JOHN PERKINS: Well, Iran was under the Shah at the time. Iran is where economic hit men really get started because in the early 1950s, Iran democratically elected a man named Mossadeq as premier. And he was held out -- he was Time magazine's man of the year in 1951, I believe it was. And he was held out for the hope of the Middle East and, in fact, the whole world of democratically elected president. But as soon as he got into power, he went up against the oil companies. And foreshadowing what Roldos and Torrijos would do later on, he really stood up for his people. And he said, particularly British Petroleum, if you are going to be here, you are going to give your fair share to our people. The oil companies were very upset, so the United States made the decision to go in and do something about this. Now, at the time, we were terrified of thermal nuclear war. Russia was the enemy after World War II, and Iran is on the Russian border. So we didn't dare send in troops to get rid of Mossadeq, again, a democratically elected president, held up as an example, but we've decided we have got to get rid of him because he is opposing the oil companies. Instead of sending in the troops, we sent in Kermit Roosevelt, a C.I.A. agent who happened to be Teddy's grandson, and we sent him in with a few million dollars, and he managed to create riots, protest, havoc, and to make a long story short, he overthrew Mossadeq, the premier, and brought the Shah back into power. We all know about the Shah. So, in a way, I was back in this country where economic hit men started. One of lessons we learned, however, from Kermit Roosevelt was that he was a C.I.A. agent, government employee. Had he been found out, the government would have been in trouble. So, shortly after that, the decision was made that economic hit men needed to be hired by private firms. The N.S.A., the C.I.A. could identify us, could run all the tests on us, could hook us, but in the end, we had to work for private companies so that if we were caught, it would be chocked up to corporate greed, rather than government policy.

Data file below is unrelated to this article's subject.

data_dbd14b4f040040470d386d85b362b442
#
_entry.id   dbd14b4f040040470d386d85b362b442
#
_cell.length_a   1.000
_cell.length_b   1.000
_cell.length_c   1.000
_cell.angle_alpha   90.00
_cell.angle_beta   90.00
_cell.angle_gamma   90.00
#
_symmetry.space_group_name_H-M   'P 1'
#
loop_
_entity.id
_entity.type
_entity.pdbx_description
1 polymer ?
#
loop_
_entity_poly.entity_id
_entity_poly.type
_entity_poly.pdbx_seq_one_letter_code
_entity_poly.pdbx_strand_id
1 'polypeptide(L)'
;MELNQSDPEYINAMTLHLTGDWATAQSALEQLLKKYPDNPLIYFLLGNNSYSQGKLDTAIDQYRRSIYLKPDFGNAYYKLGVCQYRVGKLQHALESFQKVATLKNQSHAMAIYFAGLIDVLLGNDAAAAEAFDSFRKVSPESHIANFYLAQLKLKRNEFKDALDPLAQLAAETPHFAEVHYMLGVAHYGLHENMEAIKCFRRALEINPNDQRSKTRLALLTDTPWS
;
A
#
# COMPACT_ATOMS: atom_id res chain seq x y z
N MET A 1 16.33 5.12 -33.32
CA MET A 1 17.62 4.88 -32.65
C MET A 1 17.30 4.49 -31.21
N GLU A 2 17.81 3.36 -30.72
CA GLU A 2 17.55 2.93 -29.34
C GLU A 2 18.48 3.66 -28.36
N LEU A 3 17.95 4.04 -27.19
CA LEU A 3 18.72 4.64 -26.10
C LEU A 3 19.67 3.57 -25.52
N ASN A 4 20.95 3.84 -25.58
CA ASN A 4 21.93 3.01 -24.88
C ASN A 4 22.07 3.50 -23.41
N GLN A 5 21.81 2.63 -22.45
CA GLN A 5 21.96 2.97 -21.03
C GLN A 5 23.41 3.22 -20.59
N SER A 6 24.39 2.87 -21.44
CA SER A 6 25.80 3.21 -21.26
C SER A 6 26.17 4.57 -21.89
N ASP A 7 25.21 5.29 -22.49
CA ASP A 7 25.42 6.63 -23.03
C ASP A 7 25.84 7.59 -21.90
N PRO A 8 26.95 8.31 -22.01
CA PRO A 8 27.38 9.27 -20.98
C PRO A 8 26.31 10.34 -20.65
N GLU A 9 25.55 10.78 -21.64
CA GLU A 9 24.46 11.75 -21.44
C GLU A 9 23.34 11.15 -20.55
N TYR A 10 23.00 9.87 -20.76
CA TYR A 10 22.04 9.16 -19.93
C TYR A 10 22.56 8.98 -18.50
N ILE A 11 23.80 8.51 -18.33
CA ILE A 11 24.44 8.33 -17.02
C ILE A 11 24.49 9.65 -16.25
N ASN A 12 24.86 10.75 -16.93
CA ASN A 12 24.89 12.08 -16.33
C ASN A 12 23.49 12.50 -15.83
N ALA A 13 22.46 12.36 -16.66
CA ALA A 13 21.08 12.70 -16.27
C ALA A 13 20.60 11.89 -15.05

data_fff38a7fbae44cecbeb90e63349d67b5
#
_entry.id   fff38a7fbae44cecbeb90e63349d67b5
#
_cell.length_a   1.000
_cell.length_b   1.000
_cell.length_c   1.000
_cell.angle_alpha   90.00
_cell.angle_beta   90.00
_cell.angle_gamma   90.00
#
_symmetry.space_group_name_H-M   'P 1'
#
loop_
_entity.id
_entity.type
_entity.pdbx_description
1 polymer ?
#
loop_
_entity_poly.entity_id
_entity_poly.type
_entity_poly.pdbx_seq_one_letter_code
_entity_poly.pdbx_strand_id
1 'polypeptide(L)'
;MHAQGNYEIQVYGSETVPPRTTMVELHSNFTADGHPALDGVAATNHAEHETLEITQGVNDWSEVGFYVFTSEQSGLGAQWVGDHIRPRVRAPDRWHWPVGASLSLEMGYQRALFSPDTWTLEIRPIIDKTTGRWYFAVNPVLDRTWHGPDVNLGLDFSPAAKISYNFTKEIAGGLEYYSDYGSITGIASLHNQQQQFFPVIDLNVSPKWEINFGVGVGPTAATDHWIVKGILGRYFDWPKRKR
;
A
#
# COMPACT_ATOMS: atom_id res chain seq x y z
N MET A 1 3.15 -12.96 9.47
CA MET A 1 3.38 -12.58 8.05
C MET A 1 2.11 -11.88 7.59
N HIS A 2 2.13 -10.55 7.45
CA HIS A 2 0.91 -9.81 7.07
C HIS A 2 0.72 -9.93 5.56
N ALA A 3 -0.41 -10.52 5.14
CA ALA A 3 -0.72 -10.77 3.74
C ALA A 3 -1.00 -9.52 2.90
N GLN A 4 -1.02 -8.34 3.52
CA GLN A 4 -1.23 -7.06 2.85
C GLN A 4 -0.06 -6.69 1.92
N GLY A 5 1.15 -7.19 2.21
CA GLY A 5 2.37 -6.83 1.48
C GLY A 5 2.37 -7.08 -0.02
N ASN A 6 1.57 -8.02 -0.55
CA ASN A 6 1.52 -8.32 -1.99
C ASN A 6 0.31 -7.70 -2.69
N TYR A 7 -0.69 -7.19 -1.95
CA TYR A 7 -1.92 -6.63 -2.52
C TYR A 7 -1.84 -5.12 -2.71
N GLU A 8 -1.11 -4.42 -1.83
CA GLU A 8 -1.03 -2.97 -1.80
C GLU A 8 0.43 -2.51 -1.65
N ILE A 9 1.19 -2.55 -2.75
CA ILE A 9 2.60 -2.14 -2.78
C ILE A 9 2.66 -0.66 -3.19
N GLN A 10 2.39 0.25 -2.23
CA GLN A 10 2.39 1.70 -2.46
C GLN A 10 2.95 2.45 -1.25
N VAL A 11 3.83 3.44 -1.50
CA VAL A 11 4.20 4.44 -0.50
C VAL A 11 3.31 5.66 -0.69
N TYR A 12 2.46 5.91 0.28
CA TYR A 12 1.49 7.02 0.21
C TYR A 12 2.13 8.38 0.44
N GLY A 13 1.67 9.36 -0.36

AMY GOODMAN: Deniability. So Kermit Roosevelt goes from Iran, the fall of Mossadeq in 1953, which continues to inform the population of Iran 50 years later in their attitudes to the United States, yet few Americans know about this. Going from Iran, he is then offered the job to go into Guatemala a year later to help overthrow Arbenz by the Dulles brothers, and he refuses. But that happens. And the next coup the next year is the overthrow by United Fruit and the C.I.A. of Arbenz in Guatemala, so the model got started.